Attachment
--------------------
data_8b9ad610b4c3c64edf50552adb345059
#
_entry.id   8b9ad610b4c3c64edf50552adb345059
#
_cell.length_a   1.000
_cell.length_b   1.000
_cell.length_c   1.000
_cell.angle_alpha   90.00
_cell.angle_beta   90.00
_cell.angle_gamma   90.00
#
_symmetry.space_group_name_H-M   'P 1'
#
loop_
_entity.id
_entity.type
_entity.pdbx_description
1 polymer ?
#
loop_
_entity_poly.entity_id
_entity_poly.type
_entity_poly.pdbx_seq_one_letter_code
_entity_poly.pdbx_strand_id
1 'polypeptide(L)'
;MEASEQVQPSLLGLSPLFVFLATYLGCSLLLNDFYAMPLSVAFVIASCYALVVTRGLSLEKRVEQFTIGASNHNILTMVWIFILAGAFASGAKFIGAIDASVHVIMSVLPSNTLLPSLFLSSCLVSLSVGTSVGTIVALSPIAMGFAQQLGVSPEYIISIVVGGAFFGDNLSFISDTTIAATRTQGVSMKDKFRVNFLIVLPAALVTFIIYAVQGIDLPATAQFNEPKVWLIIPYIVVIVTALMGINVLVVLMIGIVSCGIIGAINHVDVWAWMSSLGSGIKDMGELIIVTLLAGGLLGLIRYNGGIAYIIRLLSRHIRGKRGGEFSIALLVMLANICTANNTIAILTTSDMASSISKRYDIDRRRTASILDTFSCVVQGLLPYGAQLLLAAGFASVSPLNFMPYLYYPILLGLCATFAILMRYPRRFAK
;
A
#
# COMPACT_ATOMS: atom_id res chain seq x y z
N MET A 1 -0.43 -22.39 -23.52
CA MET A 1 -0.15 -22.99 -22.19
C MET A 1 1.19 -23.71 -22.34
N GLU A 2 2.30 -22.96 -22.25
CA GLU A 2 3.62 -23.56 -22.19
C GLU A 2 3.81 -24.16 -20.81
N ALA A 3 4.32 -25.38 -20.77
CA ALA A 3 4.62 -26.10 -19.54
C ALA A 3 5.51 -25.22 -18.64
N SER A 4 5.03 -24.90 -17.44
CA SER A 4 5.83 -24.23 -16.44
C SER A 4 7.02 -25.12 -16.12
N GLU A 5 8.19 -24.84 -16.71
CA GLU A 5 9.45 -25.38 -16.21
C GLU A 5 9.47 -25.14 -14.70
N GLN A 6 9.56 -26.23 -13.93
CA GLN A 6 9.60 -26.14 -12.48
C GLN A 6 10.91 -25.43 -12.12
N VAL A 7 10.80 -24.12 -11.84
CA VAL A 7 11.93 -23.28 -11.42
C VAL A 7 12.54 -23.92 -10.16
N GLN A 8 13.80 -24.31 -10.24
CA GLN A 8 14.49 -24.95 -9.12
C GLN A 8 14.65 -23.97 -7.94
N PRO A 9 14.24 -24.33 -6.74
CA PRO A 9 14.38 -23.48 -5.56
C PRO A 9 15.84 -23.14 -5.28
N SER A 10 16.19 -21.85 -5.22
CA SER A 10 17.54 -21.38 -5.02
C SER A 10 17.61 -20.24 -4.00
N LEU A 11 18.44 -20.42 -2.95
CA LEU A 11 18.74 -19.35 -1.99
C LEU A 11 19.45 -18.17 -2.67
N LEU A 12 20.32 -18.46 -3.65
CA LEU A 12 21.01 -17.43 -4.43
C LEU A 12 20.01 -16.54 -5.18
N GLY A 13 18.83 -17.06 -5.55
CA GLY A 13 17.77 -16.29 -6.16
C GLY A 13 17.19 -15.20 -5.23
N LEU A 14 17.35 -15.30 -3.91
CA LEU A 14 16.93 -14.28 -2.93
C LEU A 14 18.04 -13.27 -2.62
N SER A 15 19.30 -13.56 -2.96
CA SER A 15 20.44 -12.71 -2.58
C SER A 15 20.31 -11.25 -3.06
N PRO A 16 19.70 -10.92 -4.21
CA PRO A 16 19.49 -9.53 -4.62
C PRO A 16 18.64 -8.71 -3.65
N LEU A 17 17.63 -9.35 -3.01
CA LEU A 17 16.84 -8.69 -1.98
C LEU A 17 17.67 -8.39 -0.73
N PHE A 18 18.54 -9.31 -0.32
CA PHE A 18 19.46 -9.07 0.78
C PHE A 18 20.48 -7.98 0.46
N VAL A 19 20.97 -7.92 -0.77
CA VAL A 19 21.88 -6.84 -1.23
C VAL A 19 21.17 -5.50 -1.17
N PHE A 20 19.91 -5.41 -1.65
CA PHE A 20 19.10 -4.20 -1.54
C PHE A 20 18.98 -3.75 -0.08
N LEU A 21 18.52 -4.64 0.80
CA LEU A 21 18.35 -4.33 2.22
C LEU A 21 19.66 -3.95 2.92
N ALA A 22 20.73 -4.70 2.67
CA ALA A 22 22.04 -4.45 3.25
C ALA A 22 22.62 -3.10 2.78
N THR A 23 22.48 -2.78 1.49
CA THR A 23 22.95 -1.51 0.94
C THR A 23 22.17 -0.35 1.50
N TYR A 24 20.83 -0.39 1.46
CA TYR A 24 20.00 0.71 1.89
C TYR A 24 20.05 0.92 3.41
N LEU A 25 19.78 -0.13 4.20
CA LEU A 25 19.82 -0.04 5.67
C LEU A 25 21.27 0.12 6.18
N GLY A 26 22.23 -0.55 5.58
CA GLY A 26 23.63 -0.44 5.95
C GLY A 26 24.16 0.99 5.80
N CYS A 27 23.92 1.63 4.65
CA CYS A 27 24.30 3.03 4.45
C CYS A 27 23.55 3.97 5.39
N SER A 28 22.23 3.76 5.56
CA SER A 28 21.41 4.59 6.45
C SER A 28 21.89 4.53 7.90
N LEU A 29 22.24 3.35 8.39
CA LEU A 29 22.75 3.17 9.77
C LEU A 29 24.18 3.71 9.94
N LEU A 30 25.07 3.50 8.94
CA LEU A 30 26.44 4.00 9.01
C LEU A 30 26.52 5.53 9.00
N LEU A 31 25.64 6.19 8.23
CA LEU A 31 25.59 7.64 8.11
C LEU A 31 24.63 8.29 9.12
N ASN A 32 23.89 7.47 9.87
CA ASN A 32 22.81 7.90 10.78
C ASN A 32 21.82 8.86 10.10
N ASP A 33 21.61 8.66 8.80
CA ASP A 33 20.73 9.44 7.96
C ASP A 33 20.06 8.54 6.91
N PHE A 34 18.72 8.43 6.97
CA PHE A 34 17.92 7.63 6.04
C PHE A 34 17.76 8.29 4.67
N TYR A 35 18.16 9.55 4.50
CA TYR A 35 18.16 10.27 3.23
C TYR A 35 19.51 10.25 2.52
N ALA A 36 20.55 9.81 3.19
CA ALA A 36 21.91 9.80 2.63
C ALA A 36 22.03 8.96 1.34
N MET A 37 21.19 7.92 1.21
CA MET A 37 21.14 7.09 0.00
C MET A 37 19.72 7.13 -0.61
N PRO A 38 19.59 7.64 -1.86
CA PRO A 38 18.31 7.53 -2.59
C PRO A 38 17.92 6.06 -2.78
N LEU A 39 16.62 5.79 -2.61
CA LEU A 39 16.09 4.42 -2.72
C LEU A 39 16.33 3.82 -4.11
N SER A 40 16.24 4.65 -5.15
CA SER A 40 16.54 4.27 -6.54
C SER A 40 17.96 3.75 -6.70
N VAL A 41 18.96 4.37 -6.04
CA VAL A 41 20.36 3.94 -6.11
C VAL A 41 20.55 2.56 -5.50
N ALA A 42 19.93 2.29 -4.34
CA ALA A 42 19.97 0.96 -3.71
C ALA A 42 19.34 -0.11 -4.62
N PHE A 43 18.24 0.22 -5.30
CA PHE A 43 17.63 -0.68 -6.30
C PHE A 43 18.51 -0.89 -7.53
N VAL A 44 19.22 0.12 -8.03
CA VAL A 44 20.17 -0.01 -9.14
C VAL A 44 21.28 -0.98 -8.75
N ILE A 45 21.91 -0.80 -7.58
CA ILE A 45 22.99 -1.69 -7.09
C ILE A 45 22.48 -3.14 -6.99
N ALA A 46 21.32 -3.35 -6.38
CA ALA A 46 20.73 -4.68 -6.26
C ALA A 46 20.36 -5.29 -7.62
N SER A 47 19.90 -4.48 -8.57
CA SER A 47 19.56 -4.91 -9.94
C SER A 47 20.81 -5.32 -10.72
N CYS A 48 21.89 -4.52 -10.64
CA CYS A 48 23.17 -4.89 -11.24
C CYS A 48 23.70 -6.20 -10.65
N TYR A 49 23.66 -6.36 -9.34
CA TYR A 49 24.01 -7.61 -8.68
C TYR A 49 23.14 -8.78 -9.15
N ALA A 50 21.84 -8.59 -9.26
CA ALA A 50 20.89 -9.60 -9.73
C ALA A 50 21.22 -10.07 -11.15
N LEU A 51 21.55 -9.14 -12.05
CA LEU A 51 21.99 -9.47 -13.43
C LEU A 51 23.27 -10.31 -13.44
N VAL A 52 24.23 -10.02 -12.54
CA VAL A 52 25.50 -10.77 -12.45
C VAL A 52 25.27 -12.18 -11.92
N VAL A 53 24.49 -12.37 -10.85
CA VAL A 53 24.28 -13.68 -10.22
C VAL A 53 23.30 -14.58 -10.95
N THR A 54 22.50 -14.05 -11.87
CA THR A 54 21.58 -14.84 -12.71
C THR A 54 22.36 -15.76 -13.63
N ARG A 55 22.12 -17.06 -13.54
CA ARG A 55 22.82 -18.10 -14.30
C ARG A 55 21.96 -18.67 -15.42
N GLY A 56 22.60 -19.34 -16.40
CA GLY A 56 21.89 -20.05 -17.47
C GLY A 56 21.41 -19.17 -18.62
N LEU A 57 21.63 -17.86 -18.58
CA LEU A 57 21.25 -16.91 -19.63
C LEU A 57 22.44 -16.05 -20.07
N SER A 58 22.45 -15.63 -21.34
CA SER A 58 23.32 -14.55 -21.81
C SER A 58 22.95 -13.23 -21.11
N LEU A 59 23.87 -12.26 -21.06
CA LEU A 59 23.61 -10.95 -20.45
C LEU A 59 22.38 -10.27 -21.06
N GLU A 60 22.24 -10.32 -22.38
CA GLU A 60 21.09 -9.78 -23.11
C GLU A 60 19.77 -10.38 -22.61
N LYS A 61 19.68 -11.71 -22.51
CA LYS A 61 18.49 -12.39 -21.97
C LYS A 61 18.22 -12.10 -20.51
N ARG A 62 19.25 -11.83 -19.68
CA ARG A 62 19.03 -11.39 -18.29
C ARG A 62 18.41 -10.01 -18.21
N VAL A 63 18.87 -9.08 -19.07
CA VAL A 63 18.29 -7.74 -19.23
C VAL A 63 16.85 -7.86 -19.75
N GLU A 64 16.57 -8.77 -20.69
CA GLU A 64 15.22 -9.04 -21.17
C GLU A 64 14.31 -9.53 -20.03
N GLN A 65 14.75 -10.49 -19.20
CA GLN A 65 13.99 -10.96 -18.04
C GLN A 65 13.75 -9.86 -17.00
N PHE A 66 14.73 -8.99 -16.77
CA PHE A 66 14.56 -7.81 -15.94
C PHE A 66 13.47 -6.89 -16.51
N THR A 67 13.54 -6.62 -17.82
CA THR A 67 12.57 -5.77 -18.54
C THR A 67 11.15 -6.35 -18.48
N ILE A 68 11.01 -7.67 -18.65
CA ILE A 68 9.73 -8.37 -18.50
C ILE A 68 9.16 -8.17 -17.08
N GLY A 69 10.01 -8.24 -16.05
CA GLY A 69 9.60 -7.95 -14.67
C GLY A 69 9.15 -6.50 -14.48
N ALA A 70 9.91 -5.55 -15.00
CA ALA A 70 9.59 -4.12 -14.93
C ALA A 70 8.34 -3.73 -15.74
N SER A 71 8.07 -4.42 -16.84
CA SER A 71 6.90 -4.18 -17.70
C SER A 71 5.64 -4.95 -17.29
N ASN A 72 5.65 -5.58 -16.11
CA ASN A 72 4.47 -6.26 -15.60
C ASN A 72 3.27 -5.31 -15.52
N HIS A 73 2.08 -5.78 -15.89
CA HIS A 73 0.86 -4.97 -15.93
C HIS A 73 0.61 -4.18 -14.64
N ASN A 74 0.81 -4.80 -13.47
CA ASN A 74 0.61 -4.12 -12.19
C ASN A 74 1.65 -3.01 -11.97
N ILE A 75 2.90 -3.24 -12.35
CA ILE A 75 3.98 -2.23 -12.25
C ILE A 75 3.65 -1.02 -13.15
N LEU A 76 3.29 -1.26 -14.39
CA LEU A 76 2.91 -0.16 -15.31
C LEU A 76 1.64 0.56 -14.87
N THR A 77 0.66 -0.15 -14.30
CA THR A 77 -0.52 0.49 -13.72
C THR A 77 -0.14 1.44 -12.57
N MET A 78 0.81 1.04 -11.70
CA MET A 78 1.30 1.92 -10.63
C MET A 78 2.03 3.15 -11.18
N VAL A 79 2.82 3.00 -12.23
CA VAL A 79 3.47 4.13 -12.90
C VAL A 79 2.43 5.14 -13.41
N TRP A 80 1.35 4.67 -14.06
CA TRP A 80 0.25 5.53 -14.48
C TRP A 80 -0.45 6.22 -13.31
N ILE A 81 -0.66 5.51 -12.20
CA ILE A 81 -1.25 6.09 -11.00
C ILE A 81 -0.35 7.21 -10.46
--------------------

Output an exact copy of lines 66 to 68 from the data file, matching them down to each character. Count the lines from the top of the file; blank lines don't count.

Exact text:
C LEU A 12 20.01 -16.54 -5.18
N GLY A 13 18.83 -17.06 -5.55
CA GLY A 13 17.77 -16.29 -6.16